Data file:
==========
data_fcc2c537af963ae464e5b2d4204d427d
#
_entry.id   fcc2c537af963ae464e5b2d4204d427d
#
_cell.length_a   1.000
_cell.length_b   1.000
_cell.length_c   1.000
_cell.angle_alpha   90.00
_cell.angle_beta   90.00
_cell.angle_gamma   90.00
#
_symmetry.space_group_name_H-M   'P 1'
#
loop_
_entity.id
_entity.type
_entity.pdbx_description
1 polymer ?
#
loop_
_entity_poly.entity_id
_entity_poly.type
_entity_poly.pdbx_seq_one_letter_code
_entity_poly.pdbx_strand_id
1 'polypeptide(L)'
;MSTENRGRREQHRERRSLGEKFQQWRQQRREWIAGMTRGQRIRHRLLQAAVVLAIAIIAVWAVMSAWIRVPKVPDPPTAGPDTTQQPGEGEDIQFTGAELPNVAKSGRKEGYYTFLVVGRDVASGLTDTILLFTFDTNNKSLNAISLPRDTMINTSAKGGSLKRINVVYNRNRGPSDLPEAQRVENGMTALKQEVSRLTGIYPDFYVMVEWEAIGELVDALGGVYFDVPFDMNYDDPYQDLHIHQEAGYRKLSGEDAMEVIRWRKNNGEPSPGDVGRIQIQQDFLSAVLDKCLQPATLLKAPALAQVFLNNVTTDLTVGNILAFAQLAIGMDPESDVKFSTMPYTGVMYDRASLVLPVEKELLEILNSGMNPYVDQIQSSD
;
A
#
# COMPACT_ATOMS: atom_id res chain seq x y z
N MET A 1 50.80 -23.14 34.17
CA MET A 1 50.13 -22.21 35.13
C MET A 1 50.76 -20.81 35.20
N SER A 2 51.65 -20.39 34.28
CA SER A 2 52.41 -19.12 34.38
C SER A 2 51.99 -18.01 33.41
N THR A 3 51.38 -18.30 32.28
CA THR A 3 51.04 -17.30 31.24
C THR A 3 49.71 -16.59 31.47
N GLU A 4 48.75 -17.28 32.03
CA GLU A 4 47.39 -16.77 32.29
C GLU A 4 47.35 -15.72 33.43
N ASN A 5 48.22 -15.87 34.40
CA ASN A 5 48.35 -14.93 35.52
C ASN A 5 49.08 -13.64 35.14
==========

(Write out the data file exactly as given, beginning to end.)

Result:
data_fcc2c537af963ae464e5b2d4204d427d
#
_entry.id   fcc2c537af963ae464e5b2d4204d427d
#
_cell.length_a   1.000
_cell.length_b   1.000
_cell.length_c   1.000
_cell.angle_alpha   90.00
_cell.angle_beta   90.00
_cell.angle_gamma   90.00
#
_symmetry.space_group_name_H-M   'P 1'
#
loop_
_entity.id
_entity.type
_entity.pdbx_description
1 polymer ?
#
loop_
_entity_poly.entity_id
_entity_poly.type
_entity_poly.pdbx_seq_one_letter_code
_entity_poly.pdbx_strand_id
1 'polypeptide(L)'
;MSTENRGRREQHRERRSLGEKFQQWRQQRREWIAGMTRGQRIRHRLLQAAVVLAIAIIAVWAVMSAWIRVPKVPDPPTAGPDTTQQPGEGEDIQFTGAELPNVAKSGRKEGYYTFLVVGRDVASGLTDTILLFTFDTNNKSLNAISLPRDTMINTSAKGGSLKRINVVYNRNRGPSDLPEAQRVENGMTALKQEVSRLTGIYPDFYVMVEWEAIGELVDALGGVYFDVPFDMNYDDPYQDLHIHQEAGYRKLSGEDAMEVIRWRKNNGEPSPGDVGRIQIQQDFLSAVLDKCLQPATLLKAPALAQVFLNNVTTDLTVGNILAFAQLAIGMDPESDVKFSTMPYTGVMYDRASLVLPVEKELLEILNSGMNPYVDQIQSSD
;
A
#
# COMPACT_ATOMS: atom_id res chain seq x y z
N MET A 1 50.80 -23.14 34.17
CA MET A 1 50.13 -22.21 35.13
C MET A 1 50.76 -20.81 35.20
N SER A 2 51.65 -20.39 34.28
CA SER A 2 52.41 -19.12 34.38
C SER A 2 51.99 -18.01 33.41
N THR A 3 51.38 -18.30 32.28
CA THR A 3 51.04 -17.30 31.24
C THR A 3 49.71 -16.59 31.47
N GLU A 4 48.75 -17.28 32.03
CA GLU A 4 47.39 -16.77 32.29
C GLU A 4 47.35 -15.72 33.43
N ASN A 5 48.22 -15.87 34.40
CA ASN A 5 48.35 -14.93 35.52
C ASN A 5 49.08 -13.64 35.14